Why Pornography Does Not Cause Rape

Rape – a pertinent question

Feminists and Catholic Action combine to campaign against “pornography” in Britain on the basis that it leads to rape, child sex abuse and a generally poor attitude to women. They lump together under “pornography” both sexual material of an ordinary hetero-sexual nature as well as materials more properly dealt with under the heading of violence. They are particularly vehement about pictures of partly-clothed women in popular newspapers. All this erotic pornography is supposed to have dire social consequences.

How, then, do they account for the existence of rape and child sex abuse in Ireland, where a Censorship board carefully bans all erotica from the country? It has recently even banned sex-manuals such as The Joy Of Sex, and sex-reports, such as The Woman Book Of Love And Sex (issued by Woman magazine in Britain: a report summarising the responses of 2,000 Woman readers).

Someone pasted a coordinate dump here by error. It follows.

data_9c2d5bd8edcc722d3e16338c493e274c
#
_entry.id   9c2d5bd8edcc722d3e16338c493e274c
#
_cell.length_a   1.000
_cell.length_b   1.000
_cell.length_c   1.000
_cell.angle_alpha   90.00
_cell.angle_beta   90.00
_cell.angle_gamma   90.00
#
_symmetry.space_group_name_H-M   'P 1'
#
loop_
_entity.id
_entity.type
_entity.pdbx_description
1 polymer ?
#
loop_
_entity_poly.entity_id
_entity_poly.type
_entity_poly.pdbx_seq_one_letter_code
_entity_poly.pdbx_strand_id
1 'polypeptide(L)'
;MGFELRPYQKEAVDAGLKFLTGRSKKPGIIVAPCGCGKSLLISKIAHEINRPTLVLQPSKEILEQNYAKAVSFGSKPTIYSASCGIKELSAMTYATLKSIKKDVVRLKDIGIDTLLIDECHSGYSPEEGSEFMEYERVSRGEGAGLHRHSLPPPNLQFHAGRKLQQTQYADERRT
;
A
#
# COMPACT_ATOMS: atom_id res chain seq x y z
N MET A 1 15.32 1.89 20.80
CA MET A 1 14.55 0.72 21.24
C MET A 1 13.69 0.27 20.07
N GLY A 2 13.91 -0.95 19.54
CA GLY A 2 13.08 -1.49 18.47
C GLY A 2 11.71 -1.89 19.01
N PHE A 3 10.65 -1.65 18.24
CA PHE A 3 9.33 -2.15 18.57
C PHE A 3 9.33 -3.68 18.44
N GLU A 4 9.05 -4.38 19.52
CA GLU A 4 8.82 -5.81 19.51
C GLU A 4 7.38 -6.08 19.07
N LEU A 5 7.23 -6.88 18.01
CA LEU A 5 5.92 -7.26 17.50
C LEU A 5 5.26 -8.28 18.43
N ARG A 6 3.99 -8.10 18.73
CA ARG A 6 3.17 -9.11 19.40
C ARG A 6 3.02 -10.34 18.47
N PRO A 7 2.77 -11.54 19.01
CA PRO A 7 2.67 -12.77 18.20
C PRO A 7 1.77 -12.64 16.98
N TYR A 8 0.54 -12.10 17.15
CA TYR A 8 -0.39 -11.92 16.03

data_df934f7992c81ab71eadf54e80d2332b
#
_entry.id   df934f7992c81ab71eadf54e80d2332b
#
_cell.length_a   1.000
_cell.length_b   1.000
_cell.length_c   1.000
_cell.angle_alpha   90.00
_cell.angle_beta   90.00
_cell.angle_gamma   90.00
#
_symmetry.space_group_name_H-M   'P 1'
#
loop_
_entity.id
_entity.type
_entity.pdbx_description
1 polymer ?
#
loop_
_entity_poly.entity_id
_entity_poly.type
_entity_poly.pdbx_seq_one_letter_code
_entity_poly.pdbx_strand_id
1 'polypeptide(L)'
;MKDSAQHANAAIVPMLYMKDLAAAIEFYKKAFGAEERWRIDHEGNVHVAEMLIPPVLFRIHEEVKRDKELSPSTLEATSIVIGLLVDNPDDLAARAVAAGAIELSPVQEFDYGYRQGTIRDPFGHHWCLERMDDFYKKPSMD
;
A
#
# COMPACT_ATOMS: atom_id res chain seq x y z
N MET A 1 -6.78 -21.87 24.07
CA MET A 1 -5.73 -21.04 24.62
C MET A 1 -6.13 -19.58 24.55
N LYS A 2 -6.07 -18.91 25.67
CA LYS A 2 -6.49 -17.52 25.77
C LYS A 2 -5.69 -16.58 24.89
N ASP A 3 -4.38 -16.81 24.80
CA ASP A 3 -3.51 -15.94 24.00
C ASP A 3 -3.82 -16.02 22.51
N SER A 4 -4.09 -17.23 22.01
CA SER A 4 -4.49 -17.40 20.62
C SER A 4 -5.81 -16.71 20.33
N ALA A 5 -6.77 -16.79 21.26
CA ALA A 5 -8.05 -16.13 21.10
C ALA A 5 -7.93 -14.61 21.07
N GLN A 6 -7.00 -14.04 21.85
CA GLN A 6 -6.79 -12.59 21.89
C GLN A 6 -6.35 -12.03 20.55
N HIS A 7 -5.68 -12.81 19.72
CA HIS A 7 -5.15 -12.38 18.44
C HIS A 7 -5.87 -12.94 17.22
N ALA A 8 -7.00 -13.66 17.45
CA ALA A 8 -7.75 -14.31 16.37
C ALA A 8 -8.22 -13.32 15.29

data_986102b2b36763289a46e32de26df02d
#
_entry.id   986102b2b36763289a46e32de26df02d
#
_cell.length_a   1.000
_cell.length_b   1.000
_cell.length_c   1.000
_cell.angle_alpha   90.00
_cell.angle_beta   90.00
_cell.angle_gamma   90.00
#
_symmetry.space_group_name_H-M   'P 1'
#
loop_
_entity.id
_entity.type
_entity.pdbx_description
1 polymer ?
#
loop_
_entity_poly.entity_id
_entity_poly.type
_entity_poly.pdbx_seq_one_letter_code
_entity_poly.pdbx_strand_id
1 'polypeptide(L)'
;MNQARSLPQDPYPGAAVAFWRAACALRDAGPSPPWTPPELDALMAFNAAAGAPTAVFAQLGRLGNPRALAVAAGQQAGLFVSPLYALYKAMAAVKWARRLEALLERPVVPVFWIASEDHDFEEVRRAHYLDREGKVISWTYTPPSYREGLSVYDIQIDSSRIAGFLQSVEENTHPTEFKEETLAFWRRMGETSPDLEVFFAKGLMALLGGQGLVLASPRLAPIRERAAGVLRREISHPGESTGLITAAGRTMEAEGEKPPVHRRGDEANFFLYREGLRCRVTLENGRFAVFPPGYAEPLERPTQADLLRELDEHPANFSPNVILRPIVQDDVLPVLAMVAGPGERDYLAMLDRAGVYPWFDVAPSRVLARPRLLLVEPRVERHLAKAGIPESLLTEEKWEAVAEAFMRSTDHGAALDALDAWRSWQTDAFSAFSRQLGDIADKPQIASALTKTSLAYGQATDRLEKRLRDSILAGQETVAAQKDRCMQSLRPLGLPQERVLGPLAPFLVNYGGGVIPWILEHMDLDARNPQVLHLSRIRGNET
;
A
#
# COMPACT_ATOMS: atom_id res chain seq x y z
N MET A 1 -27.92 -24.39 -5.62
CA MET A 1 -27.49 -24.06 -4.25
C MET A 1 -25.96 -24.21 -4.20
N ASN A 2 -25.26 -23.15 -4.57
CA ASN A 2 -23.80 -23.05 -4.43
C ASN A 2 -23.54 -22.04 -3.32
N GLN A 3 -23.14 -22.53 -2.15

In Ireland, the most common female image is the Virgin Mary, the Mother of God, but even this positive, non-sexual ideal has not led to any better treatment of women.

Perhaps the feminists should think again.

Angela Clifford

 

This article appeared in October 1987, in Issue 4 of Labour and Trade Union Review, now Labour Affairs.

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